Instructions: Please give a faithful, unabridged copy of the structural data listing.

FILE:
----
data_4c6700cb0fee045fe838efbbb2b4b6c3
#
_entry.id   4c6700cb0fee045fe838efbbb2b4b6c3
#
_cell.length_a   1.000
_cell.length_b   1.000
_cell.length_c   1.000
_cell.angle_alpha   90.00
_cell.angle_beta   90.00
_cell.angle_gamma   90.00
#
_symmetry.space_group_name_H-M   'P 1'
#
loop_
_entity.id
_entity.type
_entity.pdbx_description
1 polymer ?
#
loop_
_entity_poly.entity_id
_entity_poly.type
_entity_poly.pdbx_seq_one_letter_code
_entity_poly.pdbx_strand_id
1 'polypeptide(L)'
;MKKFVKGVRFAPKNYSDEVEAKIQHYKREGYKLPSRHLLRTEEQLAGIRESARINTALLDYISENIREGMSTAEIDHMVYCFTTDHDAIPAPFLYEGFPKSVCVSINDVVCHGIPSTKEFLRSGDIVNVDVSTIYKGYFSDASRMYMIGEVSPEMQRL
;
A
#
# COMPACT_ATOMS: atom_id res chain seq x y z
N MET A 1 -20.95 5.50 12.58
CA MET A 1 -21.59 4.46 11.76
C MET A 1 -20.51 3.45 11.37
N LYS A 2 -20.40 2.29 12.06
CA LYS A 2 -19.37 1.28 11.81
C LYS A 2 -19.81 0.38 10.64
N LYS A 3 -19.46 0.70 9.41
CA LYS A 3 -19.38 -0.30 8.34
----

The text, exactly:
data_4c6700cb0fee045fe838efbbb2b4b6c3
#
_entry.id   4c6700cb0fee045fe838efbbb2b4b6c3
#
_cell.length_a   1.000
_cell.length_b   1.000
_cell.length_c   1.000
_cell.angle_alpha   90.00
_cell.angle_beta   90.00
_cell.angle_gamma   90.00
#
_symmetry.space_group_name_H-M   'P 1'
#
loop_
_entity.id
_entity.type
_entity.pdbx_description
1 polymer ?
#
loop_
_entity_poly.entity_id
_entity_poly.type
_entity_poly.pdbx_seq_one_letter_code
_entity_poly.pdbx_strand_id
1 'polypeptide(L)'
;MKKFVKGVRFAPKNYSDEVEAKIQHYKREGYKLPSRHLLRTEEQLAGIRESARINTALLDYISENIREGMSTAEIDHMVYCFTTDHDAIPAPFLYEGFPKSVCVSINDVVCHGIPSTKEFLRSGDIVNVDVSTIYKGYFSDASRMYMIGEVSPEMQRL
;
A
#
# COMPACT_ATOMS: atom_id res chain seq x y z
N MET A 1 -20.95 5.50 12.58
CA MET A 1 -21.59 4.46 11.76
C MET A 1 -20.51 3.45 11.37
N LYS A 2 -20.40 2.29 12.06
CA LYS A 2 -19.37 1.28 11.81
C LYS A 2 -19.81 0.38 10.64
N LYS A 3 -19.46 0.70 9.41
CA LYS A 3 -19.38 -0.30 8.34